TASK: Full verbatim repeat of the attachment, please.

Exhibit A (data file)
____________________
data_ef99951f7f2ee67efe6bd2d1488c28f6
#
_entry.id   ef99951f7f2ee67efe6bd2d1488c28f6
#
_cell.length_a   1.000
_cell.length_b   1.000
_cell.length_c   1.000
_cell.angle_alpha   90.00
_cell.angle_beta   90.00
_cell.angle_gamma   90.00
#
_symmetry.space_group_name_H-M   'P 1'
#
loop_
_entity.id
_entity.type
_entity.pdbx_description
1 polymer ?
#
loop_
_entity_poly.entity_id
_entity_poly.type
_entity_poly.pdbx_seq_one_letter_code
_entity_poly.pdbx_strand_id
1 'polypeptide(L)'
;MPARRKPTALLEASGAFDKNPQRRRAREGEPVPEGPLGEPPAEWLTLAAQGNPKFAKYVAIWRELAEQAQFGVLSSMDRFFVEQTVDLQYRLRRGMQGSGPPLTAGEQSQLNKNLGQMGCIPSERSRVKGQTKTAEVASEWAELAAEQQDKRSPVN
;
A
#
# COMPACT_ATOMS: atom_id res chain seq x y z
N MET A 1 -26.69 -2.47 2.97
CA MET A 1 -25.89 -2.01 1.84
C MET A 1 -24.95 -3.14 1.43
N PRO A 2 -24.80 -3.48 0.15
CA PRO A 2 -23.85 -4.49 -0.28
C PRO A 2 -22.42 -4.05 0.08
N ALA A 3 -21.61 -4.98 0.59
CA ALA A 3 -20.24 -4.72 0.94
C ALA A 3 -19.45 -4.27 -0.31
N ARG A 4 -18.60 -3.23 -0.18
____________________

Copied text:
data_ef99951f7f2ee67efe6bd2d1488c28f6
#
_entry.id   ef99951f7f2ee67efe6bd2d1488c28f6
#
_cell.length_a   1.000
_cell.length_b   1.000
_cell.length_c   1.000
_cell.angle_alpha   90.00
_cell.angle_beta   90.00
_cell.angle_gamma   90.00
#
_symmetry.space_group_name_H-M   'P 1'
#
loop_
_entity.id
_entity.type
_entity.pdbx_description
1 polymer ?
#
loop_
_entity_poly.entity_id
_entity_poly.type
_entity_poly.pdbx_seq_one_letter_code
_entity_poly.pdbx_strand_id
1 'polypeptide(L)'
;MPARRKPTALLEASGAFDKNPQRRRAREGEPVPEGPLGEPPAEWLTLAAQGNPKFAKYVAIWRELAEQAQFGVLSSMDRFFVEQTVDLQYRLRRGMQGSGPPLTAGEQSQLNKNLGQMGCIPSERSRVKGQTKTAEVASEWAELAAEQQDKRSPVN
;
A
#
# COMPACT_ATOMS: atom_id res chain seq x y z
N MET A 1 -26.69 -2.47 2.97
CA MET A 1 -25.89 -2.01 1.84
C MET A 1 -24.95 -3.14 1.43
N PRO A 2 -24.80 -3.48 0.15
CA PRO A 2 -23.85 -4.49 -0.28
C PRO A 2 -22.42 -4.05 0.08
N ALA A 3 -21.61 -4.98 0.59
CA ALA A 3 -20.24 -4.72 0.94
C ALA A 3 -19.45 -4.27 -0.31
N ARG A 4 -18.60 -3.23 -0.18